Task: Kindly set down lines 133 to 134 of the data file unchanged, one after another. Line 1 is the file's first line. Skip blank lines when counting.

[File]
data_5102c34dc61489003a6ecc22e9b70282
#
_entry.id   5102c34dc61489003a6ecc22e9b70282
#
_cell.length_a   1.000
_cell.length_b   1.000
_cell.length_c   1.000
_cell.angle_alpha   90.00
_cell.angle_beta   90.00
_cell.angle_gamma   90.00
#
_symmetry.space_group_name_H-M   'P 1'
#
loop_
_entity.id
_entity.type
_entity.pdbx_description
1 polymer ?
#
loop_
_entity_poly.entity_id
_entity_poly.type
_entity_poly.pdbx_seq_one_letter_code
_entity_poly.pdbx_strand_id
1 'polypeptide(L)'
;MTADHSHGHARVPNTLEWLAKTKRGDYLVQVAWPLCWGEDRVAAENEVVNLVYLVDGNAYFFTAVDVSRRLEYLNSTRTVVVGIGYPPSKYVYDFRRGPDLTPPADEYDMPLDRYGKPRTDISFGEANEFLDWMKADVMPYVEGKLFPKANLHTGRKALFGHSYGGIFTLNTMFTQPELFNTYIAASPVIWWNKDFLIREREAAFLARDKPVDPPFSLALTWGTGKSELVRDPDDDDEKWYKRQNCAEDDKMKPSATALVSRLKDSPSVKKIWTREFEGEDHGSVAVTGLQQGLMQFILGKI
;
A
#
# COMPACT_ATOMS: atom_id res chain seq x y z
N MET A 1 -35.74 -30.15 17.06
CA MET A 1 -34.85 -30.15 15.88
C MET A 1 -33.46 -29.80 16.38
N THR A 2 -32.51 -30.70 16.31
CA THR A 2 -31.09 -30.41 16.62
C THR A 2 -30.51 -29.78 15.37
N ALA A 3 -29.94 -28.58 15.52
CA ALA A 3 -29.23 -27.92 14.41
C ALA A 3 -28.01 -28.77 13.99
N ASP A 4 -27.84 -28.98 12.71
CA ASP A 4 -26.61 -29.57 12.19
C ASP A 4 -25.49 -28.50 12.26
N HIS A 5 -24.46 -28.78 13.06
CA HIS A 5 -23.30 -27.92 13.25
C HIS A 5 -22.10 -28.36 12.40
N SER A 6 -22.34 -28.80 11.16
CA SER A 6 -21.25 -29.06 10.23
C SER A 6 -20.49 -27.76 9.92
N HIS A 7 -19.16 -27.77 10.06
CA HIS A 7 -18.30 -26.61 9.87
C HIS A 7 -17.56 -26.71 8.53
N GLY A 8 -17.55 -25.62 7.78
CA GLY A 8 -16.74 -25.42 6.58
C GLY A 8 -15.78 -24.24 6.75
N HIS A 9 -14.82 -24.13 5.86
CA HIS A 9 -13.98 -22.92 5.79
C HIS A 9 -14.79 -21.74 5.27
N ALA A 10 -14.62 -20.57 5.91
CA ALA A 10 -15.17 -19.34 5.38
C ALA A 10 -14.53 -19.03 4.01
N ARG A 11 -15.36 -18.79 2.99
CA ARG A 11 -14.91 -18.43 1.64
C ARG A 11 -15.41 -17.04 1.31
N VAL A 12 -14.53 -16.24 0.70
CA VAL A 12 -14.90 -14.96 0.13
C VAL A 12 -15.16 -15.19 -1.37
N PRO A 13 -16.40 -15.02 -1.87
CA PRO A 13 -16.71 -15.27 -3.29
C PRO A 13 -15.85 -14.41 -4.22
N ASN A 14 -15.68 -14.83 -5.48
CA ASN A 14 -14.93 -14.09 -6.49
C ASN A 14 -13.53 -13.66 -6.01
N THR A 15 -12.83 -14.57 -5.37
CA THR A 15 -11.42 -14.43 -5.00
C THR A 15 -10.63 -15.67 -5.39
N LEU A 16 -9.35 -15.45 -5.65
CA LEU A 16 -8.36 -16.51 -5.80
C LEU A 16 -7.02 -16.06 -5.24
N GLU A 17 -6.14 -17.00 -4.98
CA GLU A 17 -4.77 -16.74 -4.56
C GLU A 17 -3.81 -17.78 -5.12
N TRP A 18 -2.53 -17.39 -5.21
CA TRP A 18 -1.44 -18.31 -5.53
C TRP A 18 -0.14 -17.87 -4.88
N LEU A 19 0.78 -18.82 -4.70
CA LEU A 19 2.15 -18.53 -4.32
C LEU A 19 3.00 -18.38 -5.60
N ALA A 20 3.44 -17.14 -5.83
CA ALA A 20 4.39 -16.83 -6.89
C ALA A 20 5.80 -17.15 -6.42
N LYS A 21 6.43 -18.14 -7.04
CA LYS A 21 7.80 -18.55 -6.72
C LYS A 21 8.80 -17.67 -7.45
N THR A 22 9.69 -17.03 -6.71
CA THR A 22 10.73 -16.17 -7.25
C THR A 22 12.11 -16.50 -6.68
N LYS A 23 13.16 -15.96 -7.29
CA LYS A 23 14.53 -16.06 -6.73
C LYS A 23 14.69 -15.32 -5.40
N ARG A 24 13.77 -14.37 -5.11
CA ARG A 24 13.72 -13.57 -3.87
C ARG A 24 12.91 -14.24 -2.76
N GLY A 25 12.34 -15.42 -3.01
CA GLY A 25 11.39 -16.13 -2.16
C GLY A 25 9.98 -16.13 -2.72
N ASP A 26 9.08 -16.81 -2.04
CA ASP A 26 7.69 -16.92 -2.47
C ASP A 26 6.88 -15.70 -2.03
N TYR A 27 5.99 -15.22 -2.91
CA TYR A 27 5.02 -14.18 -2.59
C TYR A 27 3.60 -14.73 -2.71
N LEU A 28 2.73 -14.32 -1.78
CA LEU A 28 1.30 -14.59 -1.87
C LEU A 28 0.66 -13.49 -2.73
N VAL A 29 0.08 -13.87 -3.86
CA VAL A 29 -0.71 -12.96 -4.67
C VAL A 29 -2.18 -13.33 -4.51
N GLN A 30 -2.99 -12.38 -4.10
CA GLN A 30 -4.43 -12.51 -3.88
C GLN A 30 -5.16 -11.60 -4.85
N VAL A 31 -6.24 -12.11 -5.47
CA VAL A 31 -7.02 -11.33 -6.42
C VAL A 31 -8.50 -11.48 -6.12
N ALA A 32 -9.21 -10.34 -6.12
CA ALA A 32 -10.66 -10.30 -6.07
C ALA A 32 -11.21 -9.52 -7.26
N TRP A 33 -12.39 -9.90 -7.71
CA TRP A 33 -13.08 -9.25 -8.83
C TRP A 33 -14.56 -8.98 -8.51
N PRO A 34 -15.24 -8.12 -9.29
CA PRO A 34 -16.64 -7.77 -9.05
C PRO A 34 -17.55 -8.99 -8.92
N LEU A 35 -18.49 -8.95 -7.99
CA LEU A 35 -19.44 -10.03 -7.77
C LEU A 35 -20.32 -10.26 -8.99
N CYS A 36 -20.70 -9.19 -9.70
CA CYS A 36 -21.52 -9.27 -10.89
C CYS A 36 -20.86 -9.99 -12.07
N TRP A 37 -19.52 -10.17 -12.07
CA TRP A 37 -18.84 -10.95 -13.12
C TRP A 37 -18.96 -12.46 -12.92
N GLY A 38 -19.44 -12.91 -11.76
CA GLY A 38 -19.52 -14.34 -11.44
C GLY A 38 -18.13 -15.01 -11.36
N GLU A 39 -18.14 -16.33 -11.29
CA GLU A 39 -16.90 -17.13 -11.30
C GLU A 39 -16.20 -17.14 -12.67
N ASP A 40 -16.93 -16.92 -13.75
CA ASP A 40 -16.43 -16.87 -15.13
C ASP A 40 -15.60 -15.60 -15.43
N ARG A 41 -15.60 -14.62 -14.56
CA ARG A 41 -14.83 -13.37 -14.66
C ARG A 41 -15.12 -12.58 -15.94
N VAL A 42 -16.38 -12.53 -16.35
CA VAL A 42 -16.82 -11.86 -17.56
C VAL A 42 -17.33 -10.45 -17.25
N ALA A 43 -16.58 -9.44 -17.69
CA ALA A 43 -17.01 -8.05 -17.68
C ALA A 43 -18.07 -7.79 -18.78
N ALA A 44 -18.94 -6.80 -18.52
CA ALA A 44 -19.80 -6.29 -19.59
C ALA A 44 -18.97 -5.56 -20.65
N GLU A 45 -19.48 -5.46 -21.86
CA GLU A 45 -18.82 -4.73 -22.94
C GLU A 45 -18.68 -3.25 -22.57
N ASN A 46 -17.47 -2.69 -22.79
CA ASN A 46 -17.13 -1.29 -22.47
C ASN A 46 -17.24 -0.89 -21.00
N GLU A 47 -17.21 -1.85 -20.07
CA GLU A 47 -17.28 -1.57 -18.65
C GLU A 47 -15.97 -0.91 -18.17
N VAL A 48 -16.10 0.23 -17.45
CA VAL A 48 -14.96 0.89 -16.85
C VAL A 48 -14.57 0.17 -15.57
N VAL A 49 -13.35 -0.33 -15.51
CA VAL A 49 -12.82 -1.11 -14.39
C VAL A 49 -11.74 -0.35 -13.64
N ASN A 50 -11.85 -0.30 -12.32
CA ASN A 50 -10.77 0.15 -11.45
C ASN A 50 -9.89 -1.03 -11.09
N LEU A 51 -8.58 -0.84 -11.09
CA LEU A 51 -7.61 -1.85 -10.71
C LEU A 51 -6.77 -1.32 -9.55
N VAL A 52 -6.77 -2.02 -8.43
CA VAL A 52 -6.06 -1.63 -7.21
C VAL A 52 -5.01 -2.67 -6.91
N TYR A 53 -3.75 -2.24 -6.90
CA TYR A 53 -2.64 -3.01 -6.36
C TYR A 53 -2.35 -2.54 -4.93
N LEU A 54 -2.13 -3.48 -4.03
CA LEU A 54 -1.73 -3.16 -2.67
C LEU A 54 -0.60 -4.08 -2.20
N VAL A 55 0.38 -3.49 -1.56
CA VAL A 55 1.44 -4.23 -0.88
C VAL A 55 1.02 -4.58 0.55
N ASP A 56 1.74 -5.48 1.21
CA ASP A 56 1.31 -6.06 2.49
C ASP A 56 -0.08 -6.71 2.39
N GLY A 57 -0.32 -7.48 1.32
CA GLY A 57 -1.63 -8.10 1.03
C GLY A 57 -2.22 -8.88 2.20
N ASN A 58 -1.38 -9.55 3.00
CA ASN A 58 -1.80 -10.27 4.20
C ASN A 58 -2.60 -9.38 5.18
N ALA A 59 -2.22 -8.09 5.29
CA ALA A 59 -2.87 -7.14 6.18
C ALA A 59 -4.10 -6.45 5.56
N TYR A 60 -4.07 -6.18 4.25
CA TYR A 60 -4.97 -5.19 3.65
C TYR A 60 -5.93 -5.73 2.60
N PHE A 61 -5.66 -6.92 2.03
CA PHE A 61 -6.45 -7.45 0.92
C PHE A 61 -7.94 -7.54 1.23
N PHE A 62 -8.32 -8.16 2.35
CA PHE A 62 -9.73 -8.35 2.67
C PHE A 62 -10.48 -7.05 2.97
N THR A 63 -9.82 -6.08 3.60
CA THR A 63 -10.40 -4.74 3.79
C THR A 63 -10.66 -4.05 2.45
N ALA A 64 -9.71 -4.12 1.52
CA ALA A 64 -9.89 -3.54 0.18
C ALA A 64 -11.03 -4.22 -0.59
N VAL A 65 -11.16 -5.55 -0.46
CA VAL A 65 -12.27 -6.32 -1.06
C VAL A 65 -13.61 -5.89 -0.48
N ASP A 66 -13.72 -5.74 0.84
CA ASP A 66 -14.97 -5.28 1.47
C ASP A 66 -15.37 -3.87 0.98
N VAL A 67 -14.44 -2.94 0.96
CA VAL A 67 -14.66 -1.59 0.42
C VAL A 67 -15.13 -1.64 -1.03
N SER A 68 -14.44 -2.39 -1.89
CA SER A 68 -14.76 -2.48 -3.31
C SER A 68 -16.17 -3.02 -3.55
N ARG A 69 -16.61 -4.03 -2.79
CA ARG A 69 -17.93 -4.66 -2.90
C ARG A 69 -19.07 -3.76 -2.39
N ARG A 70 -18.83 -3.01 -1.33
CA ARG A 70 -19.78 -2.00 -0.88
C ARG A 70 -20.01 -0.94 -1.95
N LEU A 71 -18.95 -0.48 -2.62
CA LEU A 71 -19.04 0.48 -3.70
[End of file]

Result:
N LEU A 35 -18.49 -8.95 -7.99
CA LEU A 35 -19.44 -10.03 -7.77